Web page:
Guidelines to promote healthy lifestyle habits were launched yesterday after it was found that young people spent too much time on screen viewing, got inadequate sleep and did not exercise enough.
The guidelines give parents and children step-by-step suggestions on how to strike a balance between using devices like phones and laptops, and undertaking more physical activity.
They stem from international guidelines and a KK Women's and Children's Hospital (KKH) survey, which polled 100 parents of children aged five to 14, in November.
The poll found that 43 per cent did not do any vigorous physical activity, while 32 per cent did not engage in any moderate activity. This was coupled with sedentary behaviour, with 25 per cent spending more than 10 waking hours a day seated for prolonged periods.
In addition, the children were also spending too much time on their screens; 20 per cent clocked more than four hours a day, double the recommended amount.
The survey also found that 70 per cent of the parents polled were concerned about their children's screen time, yet 41 per cent were unaware of the recommended screen hours.
These insights prompted healthcare professionals to develop a set of guidelines for daily activities over a 24-hour period.
One guideline encourages children to engage in a variety of light physical activities throughout the day and to undertake an average of one hour of moderate-to-vigorous activity each day in a week.
The new recommendations, which complement guidelines established in 2013 on physical and sedentary behaviours among children and adolescents, also include recent research on the effectiveness of practising light physical activity and adopting good eating and sleeping habits.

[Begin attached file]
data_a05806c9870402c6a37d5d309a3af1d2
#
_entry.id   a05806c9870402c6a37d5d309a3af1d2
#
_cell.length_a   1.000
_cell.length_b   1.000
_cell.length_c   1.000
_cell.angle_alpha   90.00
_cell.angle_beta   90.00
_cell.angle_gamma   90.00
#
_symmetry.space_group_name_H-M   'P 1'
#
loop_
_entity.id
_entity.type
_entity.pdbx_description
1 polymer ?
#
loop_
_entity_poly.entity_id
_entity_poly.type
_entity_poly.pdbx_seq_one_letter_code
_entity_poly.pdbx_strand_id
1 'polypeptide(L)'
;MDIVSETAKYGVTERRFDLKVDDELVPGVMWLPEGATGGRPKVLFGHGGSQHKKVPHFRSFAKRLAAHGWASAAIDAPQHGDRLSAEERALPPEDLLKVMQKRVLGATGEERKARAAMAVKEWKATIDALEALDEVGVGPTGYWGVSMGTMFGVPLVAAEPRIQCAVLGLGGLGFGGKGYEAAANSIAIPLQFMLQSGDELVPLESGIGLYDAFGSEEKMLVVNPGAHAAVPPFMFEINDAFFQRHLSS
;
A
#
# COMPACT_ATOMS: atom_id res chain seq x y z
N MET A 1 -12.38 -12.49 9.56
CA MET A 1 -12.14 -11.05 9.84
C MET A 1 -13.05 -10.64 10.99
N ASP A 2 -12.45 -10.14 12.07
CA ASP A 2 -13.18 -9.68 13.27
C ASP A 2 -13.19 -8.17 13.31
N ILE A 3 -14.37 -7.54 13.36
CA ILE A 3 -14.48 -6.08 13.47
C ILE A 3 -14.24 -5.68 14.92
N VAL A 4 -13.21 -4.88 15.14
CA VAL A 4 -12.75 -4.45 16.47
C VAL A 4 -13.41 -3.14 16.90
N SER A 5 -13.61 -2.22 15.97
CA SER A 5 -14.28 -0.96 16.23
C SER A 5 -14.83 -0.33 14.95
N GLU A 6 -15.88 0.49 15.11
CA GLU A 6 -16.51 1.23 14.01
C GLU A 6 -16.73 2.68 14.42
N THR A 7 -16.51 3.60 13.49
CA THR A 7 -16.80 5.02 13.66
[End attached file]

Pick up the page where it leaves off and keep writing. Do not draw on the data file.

The guidelines were launched at the Asia Pacific Maternal and Child Metabolic Health Conference and Integrated Platform for Research in Advancing Metabolic Health Outcomes of Women and Children (IPRAMHO) International Meeting 2021 at KKH.
Dr Benny Loo, consultant at KKH's general paediatrics and sports medicine services and chairman of the guidelines' workgroup, said at the event: "Research shows that adopting healthy lifestyle habits at a young age sets the stage for becoming healthy adults, reducing risks for metabolic diseases such as heart disease, diabetes mellitus and obesity.
"This set of guidelines helps to promote a structured and comprehensive approach in organising a child's 24-hour day of physical activities, sedentary time and sleep, to optimise his or her health outcomes in the long run."
The guidelines will be provided to healthcare providers, who can then direct the appropriate options to their patients, he added.
Dr Loo said that providing a timeframe of 24 hours helps to inculcate children with the idea that these are small, daily steps that they have to take to reach the goal of a healthier life.
The guidelines were developed by a workgroup comprising the KKH-led IPRAMHO and College of Paediatrics and Child Health in the Academy of Medicine Singapore, in partnership with Exercise is Medicine Singapore, the Sports Medicine Association of Singapore, Perinatal Society of Singapore, Singapore Paediatric Society, College of Family Physicians Singapore and Singapore Medicine Association.
Educator Mislia Supar, 45, said the prevalence of e-learning has made it difficult to manage the screen time of her three children, aged six, 10 and 11.
She hopes the guidelines can help her kids to strike a balance between e-learning and leisure time on their devices, and allow them to understand the impact of having too much screen time.